However from 1 April 2014, the feed-in tariff fell to 14.38p, so the amount you could potentially make will be reduced to around £750 a year. It's worth remembering that the tariff is reviewed on a quarterly basis and has been dropping ever since it was introduced as more homes install systems. So if you are certain you want to take the plunge, then it's best to act quickly.
And don't forget whatever electricity you do use, the less you will need from your energy provider, cutting down the amount you have to spend on your electricity bills. Comparison site uSwitch says the average annual saving is around £200 a year.
When highlighting the benefits of solar power, energy minister Greg Barker used the example of annuity rates as a comparison. A typical annuity – which guarantees you an income for life in return for trading in your pension – currently pays out around £6,000 a year for every £100,000 of pension savings. With the government claiming panels return between 5% and 8% a year, that sounds like it could beat the 6% annuity rate.
Is a solar panel really better than a pension?
However, the comparison isn't quite as straightforward as that.
Andrew Tully, pensions expert at MGM Advantage, says any fair comparison between pensions and panels is difficult to achieve and that the benefits of a pension shouldn't be underestimated. After all, an annuity guarantees a fixed income for the rest of your life. And there are plenty of other advantages to pensions.
"There is no tax-relief (with solar panels) whereas a payment into a pension would get 20% tax relief, or more if you are a higher-rate taxpayer," he explains. "Your employer obviously won't contribute towards solar panels whereas many will make some form of payment to your pension scheme, plus your pension comes with the bonus of a 25% tax-free lump sum when you take benefits, and potential payments to dependants if you die."
In a nutshell, solar investment should be viewed as a potentially complementary investment to a pension - not a substitute.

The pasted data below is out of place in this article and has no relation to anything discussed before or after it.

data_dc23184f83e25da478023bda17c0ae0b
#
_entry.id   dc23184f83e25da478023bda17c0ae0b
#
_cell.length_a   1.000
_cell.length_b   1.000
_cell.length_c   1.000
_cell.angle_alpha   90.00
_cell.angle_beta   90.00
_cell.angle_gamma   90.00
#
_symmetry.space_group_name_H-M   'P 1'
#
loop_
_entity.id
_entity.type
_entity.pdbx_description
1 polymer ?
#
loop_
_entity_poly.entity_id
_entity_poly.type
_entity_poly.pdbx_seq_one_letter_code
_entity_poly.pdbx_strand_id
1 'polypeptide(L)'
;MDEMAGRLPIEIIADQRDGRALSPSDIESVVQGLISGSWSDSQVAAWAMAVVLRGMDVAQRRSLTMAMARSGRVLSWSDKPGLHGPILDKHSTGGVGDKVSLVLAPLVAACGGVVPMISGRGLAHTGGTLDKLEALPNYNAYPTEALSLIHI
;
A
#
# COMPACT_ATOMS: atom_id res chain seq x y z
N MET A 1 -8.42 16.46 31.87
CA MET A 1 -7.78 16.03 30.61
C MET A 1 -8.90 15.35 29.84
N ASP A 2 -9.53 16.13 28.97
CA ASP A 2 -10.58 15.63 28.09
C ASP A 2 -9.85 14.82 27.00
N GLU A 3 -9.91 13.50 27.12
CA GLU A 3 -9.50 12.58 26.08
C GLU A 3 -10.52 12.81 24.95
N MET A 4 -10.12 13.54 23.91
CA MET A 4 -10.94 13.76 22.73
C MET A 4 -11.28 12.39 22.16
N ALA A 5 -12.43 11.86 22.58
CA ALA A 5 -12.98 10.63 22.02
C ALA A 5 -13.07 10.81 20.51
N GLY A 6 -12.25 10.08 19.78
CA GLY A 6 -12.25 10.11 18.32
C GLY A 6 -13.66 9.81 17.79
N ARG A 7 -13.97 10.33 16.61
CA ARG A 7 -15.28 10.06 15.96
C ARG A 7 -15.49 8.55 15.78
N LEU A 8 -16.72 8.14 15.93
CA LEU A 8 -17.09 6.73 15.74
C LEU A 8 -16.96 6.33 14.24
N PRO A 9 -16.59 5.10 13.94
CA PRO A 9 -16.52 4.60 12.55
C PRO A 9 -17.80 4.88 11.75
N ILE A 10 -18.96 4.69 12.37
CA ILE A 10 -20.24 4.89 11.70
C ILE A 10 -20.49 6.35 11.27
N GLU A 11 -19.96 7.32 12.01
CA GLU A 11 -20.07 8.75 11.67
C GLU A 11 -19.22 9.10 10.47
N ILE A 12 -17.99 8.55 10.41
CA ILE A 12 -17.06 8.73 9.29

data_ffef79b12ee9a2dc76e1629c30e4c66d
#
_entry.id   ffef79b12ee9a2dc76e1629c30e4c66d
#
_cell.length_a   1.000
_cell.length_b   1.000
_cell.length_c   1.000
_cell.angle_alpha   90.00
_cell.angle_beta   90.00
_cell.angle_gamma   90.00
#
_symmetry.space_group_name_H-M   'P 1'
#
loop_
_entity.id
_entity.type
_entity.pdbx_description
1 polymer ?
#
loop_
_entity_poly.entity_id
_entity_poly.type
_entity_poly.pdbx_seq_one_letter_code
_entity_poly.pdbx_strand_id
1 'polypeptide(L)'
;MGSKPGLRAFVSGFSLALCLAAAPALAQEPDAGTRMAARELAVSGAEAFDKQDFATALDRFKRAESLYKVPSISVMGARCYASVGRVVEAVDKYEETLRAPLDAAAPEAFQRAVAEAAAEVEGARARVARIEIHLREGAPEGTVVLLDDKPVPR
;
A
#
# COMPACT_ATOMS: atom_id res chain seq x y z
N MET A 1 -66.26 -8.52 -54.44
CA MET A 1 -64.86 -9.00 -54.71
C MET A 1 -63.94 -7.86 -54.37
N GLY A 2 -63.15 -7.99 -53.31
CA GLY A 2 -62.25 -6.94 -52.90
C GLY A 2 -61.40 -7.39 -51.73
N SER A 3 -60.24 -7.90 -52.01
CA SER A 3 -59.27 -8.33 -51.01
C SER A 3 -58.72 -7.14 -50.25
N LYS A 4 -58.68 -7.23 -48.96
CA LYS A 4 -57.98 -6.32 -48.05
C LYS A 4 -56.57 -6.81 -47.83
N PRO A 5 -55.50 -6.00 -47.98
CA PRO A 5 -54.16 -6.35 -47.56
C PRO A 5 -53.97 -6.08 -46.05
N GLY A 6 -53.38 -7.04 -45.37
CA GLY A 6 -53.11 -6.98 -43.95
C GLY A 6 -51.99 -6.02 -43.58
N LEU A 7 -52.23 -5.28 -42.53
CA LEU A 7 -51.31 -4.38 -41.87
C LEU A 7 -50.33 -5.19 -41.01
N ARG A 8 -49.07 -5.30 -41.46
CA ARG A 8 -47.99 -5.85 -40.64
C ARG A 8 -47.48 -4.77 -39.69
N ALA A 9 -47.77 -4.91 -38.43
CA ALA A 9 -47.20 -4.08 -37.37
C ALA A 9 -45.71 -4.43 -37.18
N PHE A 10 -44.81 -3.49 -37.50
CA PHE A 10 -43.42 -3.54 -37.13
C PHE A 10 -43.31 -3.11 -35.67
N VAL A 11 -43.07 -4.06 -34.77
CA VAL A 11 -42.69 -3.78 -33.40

Should I install solar panels?
If you are looking for a way to cut down on your energy bills, getting panels installed for free could work well. You won't be able to take advantage of the feed-in-tariff but you will make savings.
If you want to make money out of your panels too, then you'd be better off paying for them but remember it will be several years at the very least before you see a return on your investment.
One final point to consider if you do decide to pay for them is that your 20-year feed-in tariff is linked to the panels being installed on your property so if you move you won't be able to take your investment with you.
Tax-free lump sum
An inelegant phrase that is nonetheless accurate in what it describes: a one-off payment to a beneficiary that is free of any form of taxation. Usually received when using a pension fund to purchase an annuity, as 25% of the overall fund can be taken as a tax-free lump sum.
In exchange for any lump sum – usually your pension fund – an annuity is “bought” from an insurance company and provides an income for life. When you die, the income stops. Annuity rates fluctuate daily and depend on your sex (although from 21 December 2012 insurers will no longer be able to use gender as a factor when calculating annuities), age, health and a number of other factors, so you have to pick the right one and, once bought, its terms cannot be altered, so seek financial advice.